The sequence where the girl’s father carries her body into the town square is perhaps one of the most devastating ever filmed. Not only does the father’s grief contrast with the happiness of the villagers but it also contrasts with the attitude of Henry and Elizabeth who are busy preparing from their wedding, ignorant of what Henry’s creation has done.
Or, at least, they are until the monster confronts Elizabeth in her bedroom.
It all ends, of course, with a confrontation between Henry and his monster and a windmill being set aflame. There’s also a happy coda that, in the best tradition of horror, feels a bit tacked on. Fortunately, those of us who know our film history know that the story didn’t end with this film. It continued with The Bride of Frankenstein and a host of other sequels.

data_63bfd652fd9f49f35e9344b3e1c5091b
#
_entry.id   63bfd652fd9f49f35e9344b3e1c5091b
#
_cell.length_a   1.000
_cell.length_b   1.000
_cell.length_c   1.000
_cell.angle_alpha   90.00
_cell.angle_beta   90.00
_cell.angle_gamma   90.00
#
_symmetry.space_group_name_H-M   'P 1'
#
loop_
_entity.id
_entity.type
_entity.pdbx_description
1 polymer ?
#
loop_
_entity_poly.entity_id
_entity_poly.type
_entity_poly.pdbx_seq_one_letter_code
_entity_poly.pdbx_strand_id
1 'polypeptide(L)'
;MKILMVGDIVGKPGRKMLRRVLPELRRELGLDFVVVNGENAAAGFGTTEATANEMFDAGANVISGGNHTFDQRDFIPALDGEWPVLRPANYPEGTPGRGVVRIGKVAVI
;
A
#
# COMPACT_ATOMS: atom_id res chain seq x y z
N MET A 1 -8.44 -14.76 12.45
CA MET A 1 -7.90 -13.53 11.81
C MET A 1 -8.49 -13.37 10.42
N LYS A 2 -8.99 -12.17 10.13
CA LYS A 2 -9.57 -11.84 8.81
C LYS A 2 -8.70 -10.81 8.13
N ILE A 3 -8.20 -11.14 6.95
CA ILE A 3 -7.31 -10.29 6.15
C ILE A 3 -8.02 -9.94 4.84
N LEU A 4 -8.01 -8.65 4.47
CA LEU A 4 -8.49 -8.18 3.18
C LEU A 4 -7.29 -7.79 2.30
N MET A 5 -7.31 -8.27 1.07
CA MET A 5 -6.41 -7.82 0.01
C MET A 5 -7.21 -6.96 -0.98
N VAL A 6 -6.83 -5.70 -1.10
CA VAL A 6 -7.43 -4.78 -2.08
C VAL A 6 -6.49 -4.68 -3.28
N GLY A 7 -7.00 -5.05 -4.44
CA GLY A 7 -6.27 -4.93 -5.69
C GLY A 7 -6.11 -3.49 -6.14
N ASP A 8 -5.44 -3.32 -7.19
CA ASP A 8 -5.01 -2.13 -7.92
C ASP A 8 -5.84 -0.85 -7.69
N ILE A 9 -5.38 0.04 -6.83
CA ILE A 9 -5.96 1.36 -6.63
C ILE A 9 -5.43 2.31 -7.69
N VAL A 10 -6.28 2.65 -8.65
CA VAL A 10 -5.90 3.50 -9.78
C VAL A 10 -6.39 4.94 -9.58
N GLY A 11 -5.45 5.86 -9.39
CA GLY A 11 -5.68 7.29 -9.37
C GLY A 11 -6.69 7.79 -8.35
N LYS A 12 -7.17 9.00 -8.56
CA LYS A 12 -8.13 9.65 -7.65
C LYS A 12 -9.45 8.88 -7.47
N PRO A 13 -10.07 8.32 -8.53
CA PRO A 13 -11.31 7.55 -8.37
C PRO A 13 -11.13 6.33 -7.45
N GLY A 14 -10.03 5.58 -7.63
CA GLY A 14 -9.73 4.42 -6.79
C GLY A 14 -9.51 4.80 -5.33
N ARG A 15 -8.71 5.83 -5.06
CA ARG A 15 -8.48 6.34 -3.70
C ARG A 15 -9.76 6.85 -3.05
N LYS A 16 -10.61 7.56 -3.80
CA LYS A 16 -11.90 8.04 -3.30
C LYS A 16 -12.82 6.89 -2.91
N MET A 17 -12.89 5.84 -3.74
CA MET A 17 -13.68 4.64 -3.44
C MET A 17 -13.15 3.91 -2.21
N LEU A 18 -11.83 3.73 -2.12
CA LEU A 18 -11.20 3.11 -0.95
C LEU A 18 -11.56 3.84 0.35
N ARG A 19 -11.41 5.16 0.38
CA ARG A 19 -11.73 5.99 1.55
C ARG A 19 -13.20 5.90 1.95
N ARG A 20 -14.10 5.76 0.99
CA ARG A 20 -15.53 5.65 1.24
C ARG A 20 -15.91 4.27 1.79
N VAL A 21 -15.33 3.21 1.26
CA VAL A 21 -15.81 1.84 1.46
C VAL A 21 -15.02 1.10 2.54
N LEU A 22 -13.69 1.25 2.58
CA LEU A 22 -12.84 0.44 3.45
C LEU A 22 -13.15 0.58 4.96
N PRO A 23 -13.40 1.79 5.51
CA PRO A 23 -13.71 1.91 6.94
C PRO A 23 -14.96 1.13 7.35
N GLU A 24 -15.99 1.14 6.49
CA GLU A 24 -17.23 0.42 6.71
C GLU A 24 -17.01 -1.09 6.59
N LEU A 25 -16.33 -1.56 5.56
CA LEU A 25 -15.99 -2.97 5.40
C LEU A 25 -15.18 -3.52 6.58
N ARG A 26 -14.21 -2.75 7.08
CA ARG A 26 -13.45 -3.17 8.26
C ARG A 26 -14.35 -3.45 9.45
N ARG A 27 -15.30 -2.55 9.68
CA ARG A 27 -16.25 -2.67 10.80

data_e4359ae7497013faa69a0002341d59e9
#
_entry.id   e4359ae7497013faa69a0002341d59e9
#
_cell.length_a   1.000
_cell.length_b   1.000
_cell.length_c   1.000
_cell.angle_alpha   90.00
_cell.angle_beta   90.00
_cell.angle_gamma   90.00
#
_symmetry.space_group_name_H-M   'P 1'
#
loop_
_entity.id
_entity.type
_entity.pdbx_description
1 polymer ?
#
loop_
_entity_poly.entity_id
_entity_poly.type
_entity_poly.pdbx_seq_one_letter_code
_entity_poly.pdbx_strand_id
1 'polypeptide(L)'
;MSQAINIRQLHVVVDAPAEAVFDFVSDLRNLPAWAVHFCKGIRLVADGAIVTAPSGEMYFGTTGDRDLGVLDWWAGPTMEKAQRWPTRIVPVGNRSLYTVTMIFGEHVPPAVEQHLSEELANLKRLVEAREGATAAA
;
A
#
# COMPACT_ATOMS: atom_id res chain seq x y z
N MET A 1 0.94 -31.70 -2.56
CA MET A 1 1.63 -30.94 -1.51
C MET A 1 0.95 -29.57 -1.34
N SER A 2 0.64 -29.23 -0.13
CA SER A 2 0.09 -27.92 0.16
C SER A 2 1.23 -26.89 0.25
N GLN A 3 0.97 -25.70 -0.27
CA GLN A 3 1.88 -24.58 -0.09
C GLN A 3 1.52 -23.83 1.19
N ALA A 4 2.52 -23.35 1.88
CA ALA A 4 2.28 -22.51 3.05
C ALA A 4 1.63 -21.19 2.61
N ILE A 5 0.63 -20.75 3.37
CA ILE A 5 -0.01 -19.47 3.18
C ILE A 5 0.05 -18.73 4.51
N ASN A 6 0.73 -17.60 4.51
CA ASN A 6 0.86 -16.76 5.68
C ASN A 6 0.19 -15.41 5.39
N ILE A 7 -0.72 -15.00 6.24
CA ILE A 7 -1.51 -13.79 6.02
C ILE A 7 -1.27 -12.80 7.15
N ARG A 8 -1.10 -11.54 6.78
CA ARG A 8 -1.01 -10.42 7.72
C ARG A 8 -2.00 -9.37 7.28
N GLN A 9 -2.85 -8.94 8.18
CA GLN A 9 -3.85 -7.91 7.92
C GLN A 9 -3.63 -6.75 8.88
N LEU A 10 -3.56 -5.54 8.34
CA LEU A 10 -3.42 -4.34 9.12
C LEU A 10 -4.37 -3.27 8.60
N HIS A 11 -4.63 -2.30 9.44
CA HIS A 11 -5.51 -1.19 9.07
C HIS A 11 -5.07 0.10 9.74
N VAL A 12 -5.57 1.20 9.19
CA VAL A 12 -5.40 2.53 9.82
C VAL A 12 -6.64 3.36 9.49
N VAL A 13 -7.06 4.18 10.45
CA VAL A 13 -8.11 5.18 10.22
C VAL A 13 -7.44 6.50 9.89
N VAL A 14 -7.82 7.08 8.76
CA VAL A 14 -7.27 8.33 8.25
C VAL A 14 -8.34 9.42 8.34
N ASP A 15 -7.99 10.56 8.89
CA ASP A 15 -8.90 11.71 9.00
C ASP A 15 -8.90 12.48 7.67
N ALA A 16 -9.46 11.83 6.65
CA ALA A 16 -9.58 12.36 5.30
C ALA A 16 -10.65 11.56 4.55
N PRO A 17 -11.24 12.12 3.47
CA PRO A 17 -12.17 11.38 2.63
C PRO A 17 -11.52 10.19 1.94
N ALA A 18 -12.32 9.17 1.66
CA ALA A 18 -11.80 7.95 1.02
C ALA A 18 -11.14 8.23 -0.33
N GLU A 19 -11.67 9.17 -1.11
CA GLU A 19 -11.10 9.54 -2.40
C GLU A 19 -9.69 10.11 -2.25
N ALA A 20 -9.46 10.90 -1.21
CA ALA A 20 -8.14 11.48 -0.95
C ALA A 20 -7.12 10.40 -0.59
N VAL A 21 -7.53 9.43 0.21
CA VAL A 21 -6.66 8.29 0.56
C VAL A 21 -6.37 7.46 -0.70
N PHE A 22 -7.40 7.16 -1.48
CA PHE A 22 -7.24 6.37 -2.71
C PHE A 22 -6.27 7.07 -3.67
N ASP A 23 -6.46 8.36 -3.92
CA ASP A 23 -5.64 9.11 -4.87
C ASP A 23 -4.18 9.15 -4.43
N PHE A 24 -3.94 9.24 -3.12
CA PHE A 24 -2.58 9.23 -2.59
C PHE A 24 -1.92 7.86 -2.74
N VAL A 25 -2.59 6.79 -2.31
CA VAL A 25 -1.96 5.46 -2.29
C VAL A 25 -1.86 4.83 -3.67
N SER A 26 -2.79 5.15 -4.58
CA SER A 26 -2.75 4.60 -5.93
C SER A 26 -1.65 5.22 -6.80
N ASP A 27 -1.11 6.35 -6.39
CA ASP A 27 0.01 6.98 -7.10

As for Frankenstein, it’s a classic and it’s pretty much required viewing for any film lover. Boris Karloff’s performance as the confused and often child-like monster is both poignant and menacing. Watching the film, you just wish that the world had been nicer to him.
(Then again, that approach didn’t exactly work out well for the little girl with the flowers…)
Frankenstein is so much more than just Colin Clive shouting, “It’s alive!” If you haven’t actually sat down watched the entire movie from beginning to end, you owe it to yourself to do so today.